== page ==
Startled subway passengers watched police with guns drawn shoulder their way through a crowded downtown train in pursuit of two bank robbers at midday yesterday, thus becoming witnesses to Washington's latest phenomenon - the Metro get-away car.
The robbers held up a branch office of the National Bank of Washington at 15th and I Streets NW. and then used the subway as an escape route, fleeing into the McPherson Square Metro station one block away.
Ten minutes and 3 1/2 miles later. D.C. Police Sgt. Richard R. Henry spotted two males fitting the description of the robbers as they walked in the 1100 block of D Street SE near the Eastern Market Metro station.
Henry arrested one, a 15-year-old-youth with $114 stuffed inside his shirt. The other youth escaped.
Police said the 15-year-old is being questioned in connection with the robbery of six other banks since June. In most cases, they said, the suspects made their getaway on the subway.
With expansion of the new subway system, said Det. Sgt. Jimmy King of the D.C. police bank robbery squad, the city can expect an increase in Metro getaways.
The speed of subway trains and the ability of suspects to get lost in the crowds, police said, are the principal incentives.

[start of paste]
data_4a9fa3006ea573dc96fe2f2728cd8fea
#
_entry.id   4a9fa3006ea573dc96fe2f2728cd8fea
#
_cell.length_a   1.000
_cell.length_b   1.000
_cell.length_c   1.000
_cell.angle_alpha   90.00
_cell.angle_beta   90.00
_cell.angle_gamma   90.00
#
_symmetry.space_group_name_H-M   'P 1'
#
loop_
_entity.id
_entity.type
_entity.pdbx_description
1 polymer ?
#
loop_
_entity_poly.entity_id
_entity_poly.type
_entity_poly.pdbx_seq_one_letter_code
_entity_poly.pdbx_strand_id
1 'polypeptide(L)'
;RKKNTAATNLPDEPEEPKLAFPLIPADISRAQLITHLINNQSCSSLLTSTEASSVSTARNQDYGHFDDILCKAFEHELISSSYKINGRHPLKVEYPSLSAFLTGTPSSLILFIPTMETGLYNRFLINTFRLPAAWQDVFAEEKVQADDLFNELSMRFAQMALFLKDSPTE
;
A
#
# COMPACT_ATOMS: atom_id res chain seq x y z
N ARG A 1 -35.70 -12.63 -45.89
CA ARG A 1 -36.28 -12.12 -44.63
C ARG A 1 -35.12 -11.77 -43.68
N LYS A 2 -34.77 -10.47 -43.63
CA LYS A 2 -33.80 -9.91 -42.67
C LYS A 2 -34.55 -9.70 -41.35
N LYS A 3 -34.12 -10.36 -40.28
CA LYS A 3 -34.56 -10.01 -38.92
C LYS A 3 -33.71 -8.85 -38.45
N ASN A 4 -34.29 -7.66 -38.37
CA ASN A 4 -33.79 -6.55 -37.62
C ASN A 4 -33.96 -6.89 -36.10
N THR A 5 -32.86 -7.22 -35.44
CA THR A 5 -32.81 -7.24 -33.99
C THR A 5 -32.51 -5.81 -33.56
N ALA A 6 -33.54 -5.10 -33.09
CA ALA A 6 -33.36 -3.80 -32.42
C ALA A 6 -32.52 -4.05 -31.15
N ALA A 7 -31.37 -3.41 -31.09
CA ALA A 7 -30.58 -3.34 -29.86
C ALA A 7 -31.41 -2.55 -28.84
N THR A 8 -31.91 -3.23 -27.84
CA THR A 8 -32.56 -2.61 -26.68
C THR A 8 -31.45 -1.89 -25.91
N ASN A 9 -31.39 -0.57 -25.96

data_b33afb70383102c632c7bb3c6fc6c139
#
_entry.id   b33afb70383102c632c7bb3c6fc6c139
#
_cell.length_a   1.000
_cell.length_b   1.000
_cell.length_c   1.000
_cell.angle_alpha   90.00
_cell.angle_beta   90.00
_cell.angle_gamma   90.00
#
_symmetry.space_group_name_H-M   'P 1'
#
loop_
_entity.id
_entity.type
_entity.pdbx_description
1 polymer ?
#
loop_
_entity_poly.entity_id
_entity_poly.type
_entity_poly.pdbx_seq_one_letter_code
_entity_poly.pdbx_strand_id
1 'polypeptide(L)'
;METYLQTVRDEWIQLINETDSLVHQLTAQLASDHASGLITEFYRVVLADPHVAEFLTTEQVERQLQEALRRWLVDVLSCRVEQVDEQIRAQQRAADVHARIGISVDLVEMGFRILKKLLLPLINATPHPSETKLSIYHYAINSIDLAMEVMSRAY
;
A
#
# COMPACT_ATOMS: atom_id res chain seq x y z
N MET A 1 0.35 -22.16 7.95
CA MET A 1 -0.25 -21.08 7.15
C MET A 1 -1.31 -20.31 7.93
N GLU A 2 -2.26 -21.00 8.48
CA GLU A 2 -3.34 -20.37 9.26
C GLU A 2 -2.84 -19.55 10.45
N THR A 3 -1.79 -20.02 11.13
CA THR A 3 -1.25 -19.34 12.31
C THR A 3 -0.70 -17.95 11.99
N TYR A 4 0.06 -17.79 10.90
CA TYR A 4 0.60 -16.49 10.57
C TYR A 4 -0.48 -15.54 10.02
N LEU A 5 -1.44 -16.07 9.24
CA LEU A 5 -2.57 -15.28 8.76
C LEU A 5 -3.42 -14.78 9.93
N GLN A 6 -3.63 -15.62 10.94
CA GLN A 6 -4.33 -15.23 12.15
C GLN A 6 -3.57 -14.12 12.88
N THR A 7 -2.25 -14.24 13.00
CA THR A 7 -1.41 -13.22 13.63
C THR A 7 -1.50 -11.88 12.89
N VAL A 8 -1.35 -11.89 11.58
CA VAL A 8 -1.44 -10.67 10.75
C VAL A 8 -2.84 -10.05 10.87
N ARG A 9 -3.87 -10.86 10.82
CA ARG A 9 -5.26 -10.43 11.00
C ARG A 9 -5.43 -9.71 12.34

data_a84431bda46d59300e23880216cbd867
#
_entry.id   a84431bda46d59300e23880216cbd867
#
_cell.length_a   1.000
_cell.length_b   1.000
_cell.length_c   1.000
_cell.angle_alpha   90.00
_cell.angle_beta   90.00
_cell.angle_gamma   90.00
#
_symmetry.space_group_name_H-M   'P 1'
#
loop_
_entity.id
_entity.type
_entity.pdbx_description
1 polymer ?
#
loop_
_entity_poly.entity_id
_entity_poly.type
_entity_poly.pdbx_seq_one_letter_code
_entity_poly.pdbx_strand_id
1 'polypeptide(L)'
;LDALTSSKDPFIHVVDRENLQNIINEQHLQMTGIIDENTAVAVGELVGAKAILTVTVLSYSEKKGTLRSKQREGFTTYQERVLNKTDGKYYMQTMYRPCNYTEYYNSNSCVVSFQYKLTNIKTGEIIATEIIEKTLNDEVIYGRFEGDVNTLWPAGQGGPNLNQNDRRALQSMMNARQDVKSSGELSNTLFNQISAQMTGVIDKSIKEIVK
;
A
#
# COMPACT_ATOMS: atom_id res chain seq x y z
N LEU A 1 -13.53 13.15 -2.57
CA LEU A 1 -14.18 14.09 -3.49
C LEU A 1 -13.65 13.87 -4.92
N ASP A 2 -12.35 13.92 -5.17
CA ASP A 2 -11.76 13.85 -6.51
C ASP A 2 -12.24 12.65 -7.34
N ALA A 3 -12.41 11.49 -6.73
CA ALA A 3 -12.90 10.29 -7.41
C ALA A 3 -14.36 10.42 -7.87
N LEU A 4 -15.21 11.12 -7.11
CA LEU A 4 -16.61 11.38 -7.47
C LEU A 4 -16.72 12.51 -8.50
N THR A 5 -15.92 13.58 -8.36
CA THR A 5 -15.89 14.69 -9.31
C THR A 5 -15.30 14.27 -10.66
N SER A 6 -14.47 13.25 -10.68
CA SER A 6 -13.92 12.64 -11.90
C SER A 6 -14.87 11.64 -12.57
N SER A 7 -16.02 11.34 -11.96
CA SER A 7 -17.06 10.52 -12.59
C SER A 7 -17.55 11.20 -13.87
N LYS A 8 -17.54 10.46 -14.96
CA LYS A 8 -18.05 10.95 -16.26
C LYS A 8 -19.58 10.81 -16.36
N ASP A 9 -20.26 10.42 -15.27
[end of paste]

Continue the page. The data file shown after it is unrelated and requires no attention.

In yesterday's getaway, a Metro attendant at the McPherson Square station said uniformed police poured into the station and escaped over the fare gate to a waiting train.
"I guess the suspects were ahead of them, but I couldn't tell. They must have had Farcards like every body else," the attendant said.
In addition to the 15-year-old arrested in Southeast, police detained two other suspects at the Foggy Bottom Metro station but released them after witnesses at the bank failed to identify them.
As D.C. police pursued the suspects on trains going in two different directions from the McPherson Square station, transit police relayed a description of the suspects to FAA police at National Airport and Arlington County police where Metro also now goes - a routine procedure for Metro's increasingly complex interjurisdictional status.